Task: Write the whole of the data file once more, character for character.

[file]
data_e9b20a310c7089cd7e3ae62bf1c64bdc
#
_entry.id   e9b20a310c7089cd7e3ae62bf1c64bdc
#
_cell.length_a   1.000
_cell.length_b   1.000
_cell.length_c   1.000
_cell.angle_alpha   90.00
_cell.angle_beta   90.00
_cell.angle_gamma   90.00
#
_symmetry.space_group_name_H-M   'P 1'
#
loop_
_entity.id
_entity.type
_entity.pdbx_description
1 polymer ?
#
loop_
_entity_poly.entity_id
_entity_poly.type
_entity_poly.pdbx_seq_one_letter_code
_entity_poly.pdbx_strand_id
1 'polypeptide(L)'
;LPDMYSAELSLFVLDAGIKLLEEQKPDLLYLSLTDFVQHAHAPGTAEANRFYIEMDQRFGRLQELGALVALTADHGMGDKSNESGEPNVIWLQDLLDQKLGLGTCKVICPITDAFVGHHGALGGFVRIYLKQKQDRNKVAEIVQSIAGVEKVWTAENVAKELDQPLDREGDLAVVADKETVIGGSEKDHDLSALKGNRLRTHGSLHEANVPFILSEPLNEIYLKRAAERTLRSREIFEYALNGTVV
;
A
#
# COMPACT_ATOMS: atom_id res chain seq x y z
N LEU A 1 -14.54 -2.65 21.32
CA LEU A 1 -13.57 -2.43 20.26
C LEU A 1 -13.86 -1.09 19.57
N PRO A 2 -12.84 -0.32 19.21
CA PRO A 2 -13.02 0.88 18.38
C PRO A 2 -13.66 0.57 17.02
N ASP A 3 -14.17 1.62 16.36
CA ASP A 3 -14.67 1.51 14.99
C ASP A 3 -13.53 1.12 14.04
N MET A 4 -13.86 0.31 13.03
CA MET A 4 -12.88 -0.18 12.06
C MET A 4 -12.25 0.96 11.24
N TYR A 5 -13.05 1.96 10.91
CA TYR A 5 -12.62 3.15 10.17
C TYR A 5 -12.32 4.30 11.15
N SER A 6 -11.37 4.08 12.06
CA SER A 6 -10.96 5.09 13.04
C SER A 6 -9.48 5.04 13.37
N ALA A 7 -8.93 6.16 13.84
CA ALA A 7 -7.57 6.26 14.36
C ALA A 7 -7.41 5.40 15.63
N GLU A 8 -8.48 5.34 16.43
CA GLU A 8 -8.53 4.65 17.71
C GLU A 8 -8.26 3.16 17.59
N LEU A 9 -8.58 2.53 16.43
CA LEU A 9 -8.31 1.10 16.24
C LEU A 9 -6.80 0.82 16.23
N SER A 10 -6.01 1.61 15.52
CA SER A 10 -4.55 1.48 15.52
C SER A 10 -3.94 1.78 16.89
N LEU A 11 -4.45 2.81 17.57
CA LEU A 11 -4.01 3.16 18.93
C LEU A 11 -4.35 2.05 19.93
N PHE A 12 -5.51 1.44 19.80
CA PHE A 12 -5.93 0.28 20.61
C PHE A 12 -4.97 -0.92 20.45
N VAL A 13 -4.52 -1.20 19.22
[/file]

data_e9b20a310c7089cd7e3ae62bf1c64bdc
#
_entry.id   e9b20a310c7089cd7e3ae62bf1c64bdc
#
_cell.length_a   1.000
_cell.length_b   1.000
_cell.length_c   1.000
_cell.angle_alpha   90.00
_cell.angle_beta   90.00
_cell.angle_gamma   90.00
#
_symmetry.space_group_name_H-M   'P 1'
#
loop_
_entity.id
_entity.type
_entity.pdbx_description
1 polymer ?
#
loop_
_entity_poly.entity_id
_entity_poly.type
_entity_poly.pdbx_seq_one_letter_code
_entity_poly.pdbx_strand_id
1 'polypeptide(L)'
;LPDMYSAELSLFVLDAGIKLLEEQKPDLLYLSLTDFVQHAHAPGTAEANRFYIEMDQRFGRLQELGALVALTADHGMGDKSNESGEPNVIWLQDLLDQKLGLGTCKVICPITDAFVGHHGALGGFVRIYLKQKQDRNKVAEIVQSIAGVEKVWTAENVAKELDQPLDREGDLAVVADKETVIGGSEKDHDLSALKGNRLRTHGSLHEANVPFILSEPLNEIYLKRAAERTLRSREIFEYALNGTVV
;
A
#
# COMPACT_ATOMS: atom_id res chain seq x y z
N LEU A 1 -14.54 -2.65 21.32
CA LEU A 1 -13.57 -2.43 20.26
C LEU A 1 -13.86 -1.09 19.57
N PRO A 2 -12.84 -0.32 19.21
CA PRO A 2 -13.02 0.88 18.38
C PRO A 2 -13.66 0.57 17.02
N ASP A 3 -14.17 1.62 16.36
CA ASP A 3 -14.67 1.51 14.99
C ASP A 3 -13.53 1.12 14.04
N MET A 4 -13.86 0.31 13.03
CA MET A 4 -12.88 -0.18 12.06
C MET A 4 -12.25 0.96 11.24
N TYR A 5 -13.05 1.96 10.91
CA TYR A 5 -12.62 3.15 10.17
C TYR A 5 -12.32 4.30 11.15
N SER A 6 -11.37 4.08 12.06
CA SER A 6 -10.96 5.09 13.04
C SER A 6 -9.48 5.04 13.37
N ALA A 7 -8.93 6.16 13.84
CA ALA A 7 -7.57 6.26 14.36
C ALA A 7 -7.41 5.40 15.63
N GLU A 8 -8.48 5.34 16.43
CA GLU A 8 -8.53 4.65 17.71
C GLU A 8 -8.26 3.16 17.59
N LEU A 9 -8.58 2.53 16.43
CA LEU A 9 -8.31 1.10 16.24
C LEU A 9 -6.80 0.82 16.23
N SER A 10 -6.01 1.61 15.52
CA SER A 10 -4.55 1.48 15.52
C SER A 10 -3.94 1.78 16.89
N LEU A 11 -4.45 2.81 17.57
CA LEU A 11 -4.01 3.16 18.93
C LEU A 11 -4.35 2.05 19.93
N PHE A 12 -5.51 1.44 19.80
CA PHE A 12 -5.93 0.28 20.61
C PHE A 12 -4.97 -0.92 20.45
N VAL A 13 -4.52 -1.20 19.22